So, let the Second Amendment protect the First and the Republic itself. Then let a healthy republic do what it can to protect all that it harbors, including the children. In a republic all children are sovereign in potentiation. In an authoritarian regime, they are just property, slaves. And, really, how difficult is that to understand. And so, clearly, in this debate reason has been set aside by those who seek to control. And don’t forget this: even though we still have a Constitution it is clear from the treatment of Snowden and Manning and others that conscience has already become criminalized. I wonder if readers, if there are any, are aware of the immensity of this? JWC

  • Trish House

    I agree, but it is so difficult for folks to demand social responsibility of corporations when their survival is so easily threatened by their bosses. How many times have we read of those, like Snowden, with a social conscience being quickly thrown under the bus for speaking out? The backlash of punishment is fierce. That is why I think our freedom rests on our free access to land and resources as our means of survival. Large central government under every banner seems always to be usurped by the sociopaths who will do things the rest of us would never consider in order to gain and hold onto their power. Our culture is steeped in the idea of exploitation as a means of getting what we want. It is bred into us from the first moment we start our education; we are trained to compete with each other, to mock the loser, to praise ourselves for acquiring more and hoarding it, then charging others for the privilege of using what should be their’s by birthright.

  • Trish House

    “Well rounded souls of the Founders!” You make me laugh! They denied the right to vote of everyone but the rich. Many kept slaves, George Washington is still the richest president we’ve ever had because he had the first shovel in the wealth of a country which was owned by People whom he ordered slaughtered so he and his friends could control it. They could have embraced the culture of the natives whose impulse was to share land and resources so everyone had a chance to live in comfort. Had we done that we, like they, could have lived in a culture of personal freedom, environmental harmony, with no banks, no mortgages, no debt, no prisons and very little crime. It wasn’t perfect but it was heaven compared to the hell that we are confronted with today. We can save what is right about our social contract, the Constitution, but we should add to it the right to every person to a share of the land and resources they need to be self sustaining. It’s that simple.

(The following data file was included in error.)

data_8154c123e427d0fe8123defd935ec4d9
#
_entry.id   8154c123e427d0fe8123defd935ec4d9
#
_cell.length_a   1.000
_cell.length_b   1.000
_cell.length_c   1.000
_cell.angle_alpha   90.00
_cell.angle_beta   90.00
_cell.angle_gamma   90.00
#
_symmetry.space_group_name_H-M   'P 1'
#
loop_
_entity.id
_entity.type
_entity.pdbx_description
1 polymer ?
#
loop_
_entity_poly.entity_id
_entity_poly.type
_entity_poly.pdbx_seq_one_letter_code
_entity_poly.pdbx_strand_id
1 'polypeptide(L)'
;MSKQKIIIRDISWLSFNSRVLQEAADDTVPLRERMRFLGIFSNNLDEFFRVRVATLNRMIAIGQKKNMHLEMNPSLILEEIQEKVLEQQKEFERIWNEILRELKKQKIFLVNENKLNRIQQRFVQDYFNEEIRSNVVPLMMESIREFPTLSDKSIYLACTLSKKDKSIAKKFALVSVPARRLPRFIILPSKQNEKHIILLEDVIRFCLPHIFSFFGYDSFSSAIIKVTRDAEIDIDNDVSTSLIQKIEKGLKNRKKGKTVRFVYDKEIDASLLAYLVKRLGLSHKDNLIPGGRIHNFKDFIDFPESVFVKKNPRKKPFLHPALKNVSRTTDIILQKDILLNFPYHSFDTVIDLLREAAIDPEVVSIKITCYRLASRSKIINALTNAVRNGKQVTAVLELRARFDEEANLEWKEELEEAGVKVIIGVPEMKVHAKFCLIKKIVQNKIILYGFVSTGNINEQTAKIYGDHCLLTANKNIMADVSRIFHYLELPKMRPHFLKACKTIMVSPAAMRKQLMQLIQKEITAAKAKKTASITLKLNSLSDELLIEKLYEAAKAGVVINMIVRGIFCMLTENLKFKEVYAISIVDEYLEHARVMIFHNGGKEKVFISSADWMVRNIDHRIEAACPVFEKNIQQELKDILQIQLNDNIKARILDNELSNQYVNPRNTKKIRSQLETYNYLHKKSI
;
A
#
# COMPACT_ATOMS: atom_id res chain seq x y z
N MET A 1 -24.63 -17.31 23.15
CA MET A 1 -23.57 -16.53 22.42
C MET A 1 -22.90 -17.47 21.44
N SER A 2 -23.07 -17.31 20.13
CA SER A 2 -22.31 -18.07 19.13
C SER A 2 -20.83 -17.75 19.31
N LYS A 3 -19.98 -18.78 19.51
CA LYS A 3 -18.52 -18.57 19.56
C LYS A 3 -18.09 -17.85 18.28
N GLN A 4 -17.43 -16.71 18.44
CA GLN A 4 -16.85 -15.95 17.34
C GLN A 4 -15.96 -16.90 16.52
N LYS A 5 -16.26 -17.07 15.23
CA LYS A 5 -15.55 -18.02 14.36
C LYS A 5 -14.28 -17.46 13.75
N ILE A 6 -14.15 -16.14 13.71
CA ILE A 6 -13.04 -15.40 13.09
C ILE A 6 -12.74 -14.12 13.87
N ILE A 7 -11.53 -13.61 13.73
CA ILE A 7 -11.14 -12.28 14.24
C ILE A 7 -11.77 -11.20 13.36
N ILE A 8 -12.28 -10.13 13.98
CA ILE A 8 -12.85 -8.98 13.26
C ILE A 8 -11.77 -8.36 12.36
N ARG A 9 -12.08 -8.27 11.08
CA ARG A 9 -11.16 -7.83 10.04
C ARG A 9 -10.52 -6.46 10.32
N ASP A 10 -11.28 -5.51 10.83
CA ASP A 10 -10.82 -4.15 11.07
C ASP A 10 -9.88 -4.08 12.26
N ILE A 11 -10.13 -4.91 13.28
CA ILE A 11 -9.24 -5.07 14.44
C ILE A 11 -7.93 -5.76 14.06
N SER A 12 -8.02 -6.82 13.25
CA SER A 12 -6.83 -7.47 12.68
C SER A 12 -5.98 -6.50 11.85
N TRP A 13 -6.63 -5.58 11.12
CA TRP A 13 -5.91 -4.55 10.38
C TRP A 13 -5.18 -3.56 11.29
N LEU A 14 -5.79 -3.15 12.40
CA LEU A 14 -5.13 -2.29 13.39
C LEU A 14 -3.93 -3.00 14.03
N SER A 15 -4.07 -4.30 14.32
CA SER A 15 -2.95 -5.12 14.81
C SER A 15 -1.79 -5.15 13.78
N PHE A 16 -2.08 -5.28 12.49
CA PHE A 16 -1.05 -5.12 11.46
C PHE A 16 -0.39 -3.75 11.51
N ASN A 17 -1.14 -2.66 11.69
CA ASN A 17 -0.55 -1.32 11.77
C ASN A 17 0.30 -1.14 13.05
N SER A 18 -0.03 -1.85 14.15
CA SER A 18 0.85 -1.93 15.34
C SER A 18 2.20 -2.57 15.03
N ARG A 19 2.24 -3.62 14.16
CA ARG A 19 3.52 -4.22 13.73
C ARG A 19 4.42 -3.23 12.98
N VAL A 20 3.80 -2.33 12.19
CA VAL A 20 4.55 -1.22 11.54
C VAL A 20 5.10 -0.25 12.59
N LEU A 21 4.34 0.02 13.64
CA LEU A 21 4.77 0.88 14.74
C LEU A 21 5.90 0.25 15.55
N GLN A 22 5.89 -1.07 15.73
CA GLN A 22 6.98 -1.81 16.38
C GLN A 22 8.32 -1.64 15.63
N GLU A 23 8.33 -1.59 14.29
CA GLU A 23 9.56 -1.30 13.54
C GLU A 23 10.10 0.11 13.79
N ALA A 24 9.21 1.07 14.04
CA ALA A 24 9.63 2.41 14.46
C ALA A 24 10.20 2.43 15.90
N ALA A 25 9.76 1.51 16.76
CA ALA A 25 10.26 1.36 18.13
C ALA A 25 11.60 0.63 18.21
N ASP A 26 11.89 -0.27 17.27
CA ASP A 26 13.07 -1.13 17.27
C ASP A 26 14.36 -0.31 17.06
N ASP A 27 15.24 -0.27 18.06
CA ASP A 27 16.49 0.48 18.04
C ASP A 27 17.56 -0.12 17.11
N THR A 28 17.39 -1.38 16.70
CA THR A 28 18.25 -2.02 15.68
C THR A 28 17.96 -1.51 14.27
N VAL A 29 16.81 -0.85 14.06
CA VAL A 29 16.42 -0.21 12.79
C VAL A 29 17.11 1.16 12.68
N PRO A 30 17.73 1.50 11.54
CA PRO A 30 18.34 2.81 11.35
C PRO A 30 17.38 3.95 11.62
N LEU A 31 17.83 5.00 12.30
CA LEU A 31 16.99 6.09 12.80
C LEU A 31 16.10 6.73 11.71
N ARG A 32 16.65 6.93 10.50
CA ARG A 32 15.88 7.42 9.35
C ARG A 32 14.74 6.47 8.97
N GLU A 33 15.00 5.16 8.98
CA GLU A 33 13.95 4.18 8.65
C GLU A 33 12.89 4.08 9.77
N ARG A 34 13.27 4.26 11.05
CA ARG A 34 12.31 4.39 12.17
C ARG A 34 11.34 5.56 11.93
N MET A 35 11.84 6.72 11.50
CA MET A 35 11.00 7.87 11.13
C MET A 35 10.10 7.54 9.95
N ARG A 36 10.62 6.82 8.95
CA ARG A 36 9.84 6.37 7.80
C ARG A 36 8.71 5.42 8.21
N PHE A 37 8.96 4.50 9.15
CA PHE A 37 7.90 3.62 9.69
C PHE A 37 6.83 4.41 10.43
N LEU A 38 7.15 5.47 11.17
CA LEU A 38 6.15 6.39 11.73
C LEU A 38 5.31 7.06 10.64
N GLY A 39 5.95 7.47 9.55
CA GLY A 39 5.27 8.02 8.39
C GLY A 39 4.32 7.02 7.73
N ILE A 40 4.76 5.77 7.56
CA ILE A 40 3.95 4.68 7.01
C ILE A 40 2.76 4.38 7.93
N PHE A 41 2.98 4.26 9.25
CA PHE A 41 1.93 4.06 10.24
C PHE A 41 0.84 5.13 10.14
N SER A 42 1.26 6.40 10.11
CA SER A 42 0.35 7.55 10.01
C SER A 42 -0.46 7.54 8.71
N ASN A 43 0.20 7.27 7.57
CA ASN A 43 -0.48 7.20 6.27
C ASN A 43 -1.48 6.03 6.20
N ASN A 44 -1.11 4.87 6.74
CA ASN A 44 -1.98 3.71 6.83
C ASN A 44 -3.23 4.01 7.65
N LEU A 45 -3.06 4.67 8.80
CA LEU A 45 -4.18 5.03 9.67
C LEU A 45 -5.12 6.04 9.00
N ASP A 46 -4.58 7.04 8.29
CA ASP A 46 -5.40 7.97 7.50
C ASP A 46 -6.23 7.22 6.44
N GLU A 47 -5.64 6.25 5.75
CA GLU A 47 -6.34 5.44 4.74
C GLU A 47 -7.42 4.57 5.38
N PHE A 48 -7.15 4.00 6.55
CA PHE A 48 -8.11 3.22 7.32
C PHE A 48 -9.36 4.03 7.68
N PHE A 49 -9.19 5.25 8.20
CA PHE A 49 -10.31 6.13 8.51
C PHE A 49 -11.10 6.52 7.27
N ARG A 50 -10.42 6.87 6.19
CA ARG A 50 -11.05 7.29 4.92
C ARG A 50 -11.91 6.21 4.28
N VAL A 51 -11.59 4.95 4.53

• J.G. Sandom

    We have become almost as much a plutocracy as our former Cold War nemesis, Russia. Tech, Big Oil and Wall Street oligarchs, combined with the military-industrial complex (which Eisenhower tried to warn us against) collude (in spirit, if not in actual boardrooms) to keep the people’s power in check via libertarian deregulation, union-busting, Citizens United (and other activist SCOTUS rulings), privatization of the Intelligence Community (IC), the opiate of digital media that pushes the idolatry of money & all things celebrity to distract us, and our collective fear of terrorism (hence our perpetual war footing). This is what my forthcoming novel, 404, is all about—not just how IP tech is invading our lives, but how this invasion is a metaphor for the larger invasion. (HAL2, in my book, IS what Mike Lofgren calls the Deep State.) Wake up, America! Our country is being stolen from us in plain sight. Thank you Bill Moyers, and thank you Mike Lofgren for helping to alert the American public. You are 21st century Paul Reveres! Al Qaeda is less of a threat to America because of some future possible terrorist threat, and more because the collective American fear it engenders helps the Deep State sink its claws more effectively into our national flesh.

  • Tim Taylor

    That’s actually quite easy. There are well too many solutions to write on here. I could write on forever but it certainly is not rocket science. It’s not like this system exists because there are no other alternatives. The political economy of the colonies in 1776 was not corporate capitalism. That only arrived at our shores courtesy of Alexander Hamilton after we become a nation. He was the reason why private banking, central banks and corporate capitalism – manifestations of violent European feudal state that Americans emigrated from to be free – became ingrained in our culture. This after we had just fought a war to rid ourselves of the corporate state.